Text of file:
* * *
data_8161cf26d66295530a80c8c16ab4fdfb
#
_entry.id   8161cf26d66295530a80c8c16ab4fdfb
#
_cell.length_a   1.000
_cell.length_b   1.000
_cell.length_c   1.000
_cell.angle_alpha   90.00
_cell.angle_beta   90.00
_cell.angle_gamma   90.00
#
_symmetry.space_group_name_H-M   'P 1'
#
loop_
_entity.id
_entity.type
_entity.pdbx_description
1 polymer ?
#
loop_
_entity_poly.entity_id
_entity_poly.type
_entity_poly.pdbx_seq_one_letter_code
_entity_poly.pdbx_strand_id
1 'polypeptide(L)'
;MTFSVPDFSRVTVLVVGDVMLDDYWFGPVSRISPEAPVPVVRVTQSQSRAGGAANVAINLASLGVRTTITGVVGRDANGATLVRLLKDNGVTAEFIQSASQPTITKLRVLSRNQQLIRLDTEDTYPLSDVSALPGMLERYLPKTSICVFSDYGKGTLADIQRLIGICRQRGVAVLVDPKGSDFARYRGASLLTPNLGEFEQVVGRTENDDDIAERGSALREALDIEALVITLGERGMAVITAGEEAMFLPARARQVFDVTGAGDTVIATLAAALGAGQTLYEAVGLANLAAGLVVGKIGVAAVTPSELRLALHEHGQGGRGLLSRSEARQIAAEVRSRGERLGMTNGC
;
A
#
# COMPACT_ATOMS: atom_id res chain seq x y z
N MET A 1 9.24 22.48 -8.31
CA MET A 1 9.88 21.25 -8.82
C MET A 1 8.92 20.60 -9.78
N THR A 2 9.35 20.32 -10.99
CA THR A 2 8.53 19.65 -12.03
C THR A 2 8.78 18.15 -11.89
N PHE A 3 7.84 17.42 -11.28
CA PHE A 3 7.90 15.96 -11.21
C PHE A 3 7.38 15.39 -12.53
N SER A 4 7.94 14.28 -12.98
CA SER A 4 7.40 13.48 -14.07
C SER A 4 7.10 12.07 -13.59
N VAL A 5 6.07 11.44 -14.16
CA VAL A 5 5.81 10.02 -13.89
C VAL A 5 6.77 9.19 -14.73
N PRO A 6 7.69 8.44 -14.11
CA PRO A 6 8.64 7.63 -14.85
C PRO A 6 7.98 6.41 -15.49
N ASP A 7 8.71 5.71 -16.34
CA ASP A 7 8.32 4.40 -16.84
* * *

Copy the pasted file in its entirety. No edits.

data_8161cf26d66295530a80c8c16ab4fdfb
#
_entry.id   8161cf26d66295530a80c8c16ab4fdfb
#
_cell.length_a   1.000
_cell.length_b   1.000
_cell.length_c   1.000
_cell.angle_alpha   90.00
_cell.angle_beta   90.00
_cell.angle_gamma   90.00
#
_symmetry.space_group_name_H-M   'P 1'
#
loop_
_entity.id
_entity.type
_entity.pdbx_description
1 polymer ?
#
loop_
_entity_poly.entity_id
_entity_poly.type
_entity_poly.pdbx_seq_one_letter_code
_entity_poly.pdbx_strand_id
1 'polypeptide(L)'
;MTFSVPDFSRVTVLVVGDVMLDDYWFGPVSRISPEAPVPVVRVTQSQSRAGGAANVAINLASLGVRTTITGVVGRDANGATLVRLLKDNGVTAEFIQSASQPTITKLRVLSRNQQLIRLDTEDTYPLSDVSALPGMLERYLPKTSICVFSDYGKGTLADIQRLIGICRQRGVAVLVDPKGSDFARYRGASLLTPNLGEFEQVVGRTENDDDIAERGSALREALDIEALVITLGERGMAVITAGEEAMFLPARARQVFDVTGAGDTVIATLAAALGAGQTLYEAVGLANLAAGLVVGKIGVAAVTPSELRLALHEHGQGGRGLLSRSEARQIAAEVRSRGERLGMTNGC
;
A
#
# COMPACT_ATOMS: atom_id res chain seq x y z
N MET A 1 9.24 22.48 -8.31
CA MET A 1 9.88 21.25 -8.82
C MET A 1 8.92 20.60 -9.78
N THR A 2 9.35 20.32 -10.99
CA THR A 2 8.53 19.65 -12.03
C THR A 2 8.78 18.15 -11.89
N PHE A 3 7.84 17.42 -11.28
CA PHE A 3 7.90 15.96 -11.21
C PHE A 3 7.38 15.39 -12.53
N SER A 4 7.94 14.28 -12.98
CA SER A 4 7.40 13.48 -14.07
C SER A 4 7.10 12.07 -13.59
N VAL A 5 6.07 11.44 -14.16
CA VAL A 5 5.81 10.02 -13.89
C VAL A 5 6.77 9.19 -14.73
N PRO A 6 7.69 8.44 -14.11
CA PRO A 6 8.64 7.63 -14.85
C PRO A 6 7.98 6.41 -15.49
N ASP A 7 8.71 5.71 -16.34
CA ASP A 7 8.32 4.40 -16.84